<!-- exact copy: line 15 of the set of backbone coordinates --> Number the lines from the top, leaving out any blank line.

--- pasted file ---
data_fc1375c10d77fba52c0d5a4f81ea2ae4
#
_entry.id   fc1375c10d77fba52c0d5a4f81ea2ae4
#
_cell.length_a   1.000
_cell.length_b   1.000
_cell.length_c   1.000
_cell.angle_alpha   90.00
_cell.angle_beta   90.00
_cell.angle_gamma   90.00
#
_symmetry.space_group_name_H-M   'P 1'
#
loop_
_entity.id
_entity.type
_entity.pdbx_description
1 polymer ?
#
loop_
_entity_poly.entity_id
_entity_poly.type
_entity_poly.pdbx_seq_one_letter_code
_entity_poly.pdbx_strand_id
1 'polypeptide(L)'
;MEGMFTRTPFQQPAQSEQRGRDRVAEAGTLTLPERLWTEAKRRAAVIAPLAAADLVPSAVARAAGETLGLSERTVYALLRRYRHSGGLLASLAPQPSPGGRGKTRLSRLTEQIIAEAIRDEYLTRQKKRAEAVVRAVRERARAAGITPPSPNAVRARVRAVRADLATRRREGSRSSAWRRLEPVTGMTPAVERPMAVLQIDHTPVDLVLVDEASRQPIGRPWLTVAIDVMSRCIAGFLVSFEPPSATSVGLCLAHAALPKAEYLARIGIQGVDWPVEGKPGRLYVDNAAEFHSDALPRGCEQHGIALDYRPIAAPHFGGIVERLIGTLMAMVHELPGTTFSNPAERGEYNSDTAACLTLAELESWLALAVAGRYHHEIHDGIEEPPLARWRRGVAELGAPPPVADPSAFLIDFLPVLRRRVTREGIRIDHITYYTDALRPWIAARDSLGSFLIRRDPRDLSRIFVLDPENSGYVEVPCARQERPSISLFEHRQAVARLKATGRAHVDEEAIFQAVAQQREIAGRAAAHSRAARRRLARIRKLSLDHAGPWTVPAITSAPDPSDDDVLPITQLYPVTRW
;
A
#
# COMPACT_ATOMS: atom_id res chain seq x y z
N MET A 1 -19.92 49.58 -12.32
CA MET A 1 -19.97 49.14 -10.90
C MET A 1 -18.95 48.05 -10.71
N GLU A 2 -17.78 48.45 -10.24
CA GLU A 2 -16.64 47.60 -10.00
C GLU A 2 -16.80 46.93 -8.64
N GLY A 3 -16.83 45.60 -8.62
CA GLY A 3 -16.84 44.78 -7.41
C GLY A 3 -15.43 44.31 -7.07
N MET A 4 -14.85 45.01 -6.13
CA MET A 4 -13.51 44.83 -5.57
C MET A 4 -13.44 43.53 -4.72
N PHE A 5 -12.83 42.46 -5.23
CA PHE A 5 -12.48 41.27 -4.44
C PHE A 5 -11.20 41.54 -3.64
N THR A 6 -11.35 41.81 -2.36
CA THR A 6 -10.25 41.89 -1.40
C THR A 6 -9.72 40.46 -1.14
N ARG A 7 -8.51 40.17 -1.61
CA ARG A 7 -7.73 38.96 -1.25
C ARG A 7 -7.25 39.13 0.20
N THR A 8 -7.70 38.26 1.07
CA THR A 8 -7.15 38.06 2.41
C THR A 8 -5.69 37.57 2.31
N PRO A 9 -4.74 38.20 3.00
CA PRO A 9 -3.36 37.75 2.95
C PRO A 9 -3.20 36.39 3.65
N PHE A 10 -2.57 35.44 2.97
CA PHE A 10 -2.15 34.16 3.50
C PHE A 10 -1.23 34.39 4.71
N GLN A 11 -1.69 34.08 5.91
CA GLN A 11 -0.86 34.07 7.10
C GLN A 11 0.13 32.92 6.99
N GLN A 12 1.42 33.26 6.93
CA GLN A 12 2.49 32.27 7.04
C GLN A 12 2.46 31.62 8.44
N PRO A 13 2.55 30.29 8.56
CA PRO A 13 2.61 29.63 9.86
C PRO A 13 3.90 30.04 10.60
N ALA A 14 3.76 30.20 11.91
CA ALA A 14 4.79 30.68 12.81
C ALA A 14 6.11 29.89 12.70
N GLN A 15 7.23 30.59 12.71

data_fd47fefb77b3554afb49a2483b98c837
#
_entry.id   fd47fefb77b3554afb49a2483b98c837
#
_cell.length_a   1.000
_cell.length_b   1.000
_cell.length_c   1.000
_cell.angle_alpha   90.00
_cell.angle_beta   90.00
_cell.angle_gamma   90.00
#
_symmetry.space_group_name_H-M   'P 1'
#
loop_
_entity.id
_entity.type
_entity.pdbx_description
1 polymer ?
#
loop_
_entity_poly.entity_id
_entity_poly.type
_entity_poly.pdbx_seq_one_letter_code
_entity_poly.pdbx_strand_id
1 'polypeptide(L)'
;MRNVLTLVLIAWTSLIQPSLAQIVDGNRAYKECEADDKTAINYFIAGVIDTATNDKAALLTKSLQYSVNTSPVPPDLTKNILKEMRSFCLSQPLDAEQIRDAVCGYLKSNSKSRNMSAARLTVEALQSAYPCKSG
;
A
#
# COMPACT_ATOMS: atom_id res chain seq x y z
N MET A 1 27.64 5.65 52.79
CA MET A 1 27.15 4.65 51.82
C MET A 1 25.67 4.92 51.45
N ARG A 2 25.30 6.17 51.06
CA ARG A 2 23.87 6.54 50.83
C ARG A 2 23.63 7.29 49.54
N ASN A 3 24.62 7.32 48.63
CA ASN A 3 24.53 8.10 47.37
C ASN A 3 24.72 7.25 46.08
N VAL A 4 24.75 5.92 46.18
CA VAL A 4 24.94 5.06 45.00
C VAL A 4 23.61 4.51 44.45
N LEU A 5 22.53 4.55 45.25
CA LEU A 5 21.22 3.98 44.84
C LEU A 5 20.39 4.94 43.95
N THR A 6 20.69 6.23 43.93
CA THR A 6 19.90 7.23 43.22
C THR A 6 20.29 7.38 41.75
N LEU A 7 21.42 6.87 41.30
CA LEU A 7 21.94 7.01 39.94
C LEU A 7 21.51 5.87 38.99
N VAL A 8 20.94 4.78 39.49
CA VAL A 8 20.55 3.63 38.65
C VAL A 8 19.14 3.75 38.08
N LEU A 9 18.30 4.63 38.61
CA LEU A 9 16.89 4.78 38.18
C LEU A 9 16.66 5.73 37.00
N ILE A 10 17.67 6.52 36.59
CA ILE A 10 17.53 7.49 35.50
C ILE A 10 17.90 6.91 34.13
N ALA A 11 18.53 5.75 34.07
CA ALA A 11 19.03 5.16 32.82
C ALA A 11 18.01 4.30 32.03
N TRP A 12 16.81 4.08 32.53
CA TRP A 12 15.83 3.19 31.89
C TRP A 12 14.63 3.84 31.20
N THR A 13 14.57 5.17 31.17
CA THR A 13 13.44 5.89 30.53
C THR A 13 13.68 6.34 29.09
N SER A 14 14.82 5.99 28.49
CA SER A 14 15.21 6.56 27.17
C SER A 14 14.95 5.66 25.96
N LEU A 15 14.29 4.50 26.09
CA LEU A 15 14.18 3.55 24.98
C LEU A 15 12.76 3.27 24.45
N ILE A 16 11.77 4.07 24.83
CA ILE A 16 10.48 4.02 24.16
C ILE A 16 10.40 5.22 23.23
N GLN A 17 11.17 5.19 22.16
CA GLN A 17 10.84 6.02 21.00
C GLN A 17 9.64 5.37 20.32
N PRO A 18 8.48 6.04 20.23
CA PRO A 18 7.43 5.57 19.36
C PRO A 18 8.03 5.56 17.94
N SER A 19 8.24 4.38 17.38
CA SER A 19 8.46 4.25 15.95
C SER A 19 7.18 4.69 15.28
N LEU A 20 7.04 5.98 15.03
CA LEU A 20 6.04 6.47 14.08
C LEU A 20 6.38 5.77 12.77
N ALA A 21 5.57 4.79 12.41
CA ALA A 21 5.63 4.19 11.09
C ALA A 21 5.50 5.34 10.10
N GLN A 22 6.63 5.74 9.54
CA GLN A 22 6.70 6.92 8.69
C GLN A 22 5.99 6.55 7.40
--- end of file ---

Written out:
_entity.id